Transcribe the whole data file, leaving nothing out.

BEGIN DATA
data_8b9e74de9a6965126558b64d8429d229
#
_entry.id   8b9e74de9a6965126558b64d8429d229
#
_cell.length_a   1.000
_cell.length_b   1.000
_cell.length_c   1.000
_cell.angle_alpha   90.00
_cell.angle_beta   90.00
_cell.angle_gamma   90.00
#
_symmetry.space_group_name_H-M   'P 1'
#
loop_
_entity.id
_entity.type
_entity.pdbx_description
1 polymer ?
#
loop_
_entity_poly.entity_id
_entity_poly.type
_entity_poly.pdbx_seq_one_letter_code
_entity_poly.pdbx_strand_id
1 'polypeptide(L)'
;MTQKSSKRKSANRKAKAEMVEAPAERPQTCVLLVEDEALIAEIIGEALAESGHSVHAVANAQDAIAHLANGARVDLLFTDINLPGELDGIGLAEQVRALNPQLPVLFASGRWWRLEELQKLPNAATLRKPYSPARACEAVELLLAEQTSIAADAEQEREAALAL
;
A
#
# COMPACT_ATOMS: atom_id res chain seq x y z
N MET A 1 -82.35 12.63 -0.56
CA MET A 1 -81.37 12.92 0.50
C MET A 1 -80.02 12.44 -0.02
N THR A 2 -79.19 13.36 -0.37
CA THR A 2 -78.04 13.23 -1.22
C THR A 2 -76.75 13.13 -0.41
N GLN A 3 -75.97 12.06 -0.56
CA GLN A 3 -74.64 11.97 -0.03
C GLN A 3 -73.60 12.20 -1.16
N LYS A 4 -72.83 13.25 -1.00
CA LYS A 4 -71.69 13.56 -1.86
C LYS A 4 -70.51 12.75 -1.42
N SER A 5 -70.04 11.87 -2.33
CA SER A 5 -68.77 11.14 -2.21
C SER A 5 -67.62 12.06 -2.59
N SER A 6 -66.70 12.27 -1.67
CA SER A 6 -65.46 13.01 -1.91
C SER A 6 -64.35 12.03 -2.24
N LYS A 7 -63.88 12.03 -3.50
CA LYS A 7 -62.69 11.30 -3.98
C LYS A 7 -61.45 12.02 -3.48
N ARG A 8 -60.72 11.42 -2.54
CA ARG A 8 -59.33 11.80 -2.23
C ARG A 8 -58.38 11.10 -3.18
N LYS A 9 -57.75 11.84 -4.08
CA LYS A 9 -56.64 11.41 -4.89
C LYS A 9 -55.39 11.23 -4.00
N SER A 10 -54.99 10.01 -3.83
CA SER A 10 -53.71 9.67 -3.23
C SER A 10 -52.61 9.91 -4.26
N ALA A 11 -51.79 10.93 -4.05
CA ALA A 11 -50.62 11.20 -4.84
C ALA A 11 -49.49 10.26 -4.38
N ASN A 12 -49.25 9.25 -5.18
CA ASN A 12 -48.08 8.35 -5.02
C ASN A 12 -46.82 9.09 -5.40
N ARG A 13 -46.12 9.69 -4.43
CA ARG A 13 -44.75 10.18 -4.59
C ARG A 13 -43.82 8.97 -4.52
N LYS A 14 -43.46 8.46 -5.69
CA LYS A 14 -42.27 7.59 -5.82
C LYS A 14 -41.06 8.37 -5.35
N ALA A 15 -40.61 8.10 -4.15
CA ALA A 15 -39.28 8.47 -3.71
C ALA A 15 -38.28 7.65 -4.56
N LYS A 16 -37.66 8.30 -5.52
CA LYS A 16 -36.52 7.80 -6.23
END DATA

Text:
data_8b9e74de9a6965126558b64d8429d229
#
_entry.id   8b9e74de9a6965126558b64d8429d229
#
_cell.length_a   1.000
_cell.length_b   1.000
_cell.length_c   1.000
_cell.angle_alpha   90.00
_cell.angle_beta   90.00
_cell.angle_gamma   90.00
#
_symmetry.space_group_name_H-M   'P 1'
#
loop_
_entity.id
_entity.type
_entity.pdbx_description
1 polymer ?
#
loop_
_entity_poly.entity_id
_entity_poly.type
_entity_poly.pdbx_seq_one_letter_code
_entity_poly.pdbx_strand_id
1 'polypeptide(L)'
;MTQKSSKRKSANRKAKAEMVEAPAERPQTCVLLVEDEALIAEIIGEALAESGHSVHAVANAQDAIAHLANGARVDLLFTDINLPGELDGIGLAEQVRALNPQLPVLFASGRWWRLEELQKLPNAATLRKPYSPARACEAVELLLAEQTSIAADAEQEREAALAL
;
A
#
# COMPACT_ATOMS: atom_id res chain seq x y z
N MET A 1 -82.35 12.63 -0.56
CA MET A 1 -81.37 12.92 0.50
C MET A 1 -80.02 12.44 -0.02
N THR A 2 -79.19 13.36 -0.37
CA THR A 2 -78.04 13.23 -1.22
C THR A 2 -76.75 13.13 -0.41
N GLN A 3 -75.97 12.06 -0.56
CA GLN A 3 -74.64 11.97 -0.03
C GLN A 3 -73.60 12.20 -1.16
N LYS A 4 -72.83 13.25 -1.00
CA LYS A 4 -71.69 13.56 -1.86
C LYS A 4 -70.51 12.75 -1.42
N SER A 5 -70.04 11.87 -2.33
CA SER A 5 -68.77 11.14 -2.21
C SER A 5 -67.62 12.06 -2.59
N SER A 6 -66.70 12.27 -1.67
CA SER A 6 -65.46 13.01 -1.91
C SER A 6 -64.35 12.03 -2.24
N LYS A 7 -63.88 12.03 -3.50
CA LYS A 7 -62.69 11.30 -3.98
C LYS A 7 -61.45 12.02 -3.48
N ARG A 8 -60.72 11.42 -2.54
CA ARG A 8 -59.33 11.80 -2.23
C ARG A 8 -58.38 11.10 -3.18
N LYS A 9 -57.75 11.84 -4.08
CA LYS A 9 -56.64 11.41 -4.89
C LYS A 9 -55.39 11.23 -4.00
N SER A 10 -54.99 10.01 -3.83
CA SER A 10 -53.71 9.67 -3.23
C SER A 10 -52.61 9.91 -4.26
N ALA A 11 -51.79 10.93 -4.05
CA ALA A 11 -50.62 11.20 -4.84
C ALA A 11 -49.49 10.26 -4.38
N ASN A 12 -49.25 9.25 -5.18
CA ASN A 12 -48.08 8.35 -5.02
C ASN A 12 -46.82 9.09 -5.40
N ARG A 13 -46.12 9.69 -4.43
CA ARG A 13 -44.75 10.18 -4.59
C ARG A 13 -43.82 8.97 -4.52
N LYS A 14 -43.46 8.46 -5.69
CA LYS A 14 -42.27 7.59 -5.82
C LYS A 14 -41.06 8.37 -5.35
N ALA A 15 -40.61 8.10 -4.15
CA ALA A 15 -39.28 8.47 -3.71
C ALA A 15 -38.28 7.65 -4.56
N LYS A 16 -37.66 8.30 -5.52
CA LYS A 16 -36.52 7.80 -6.23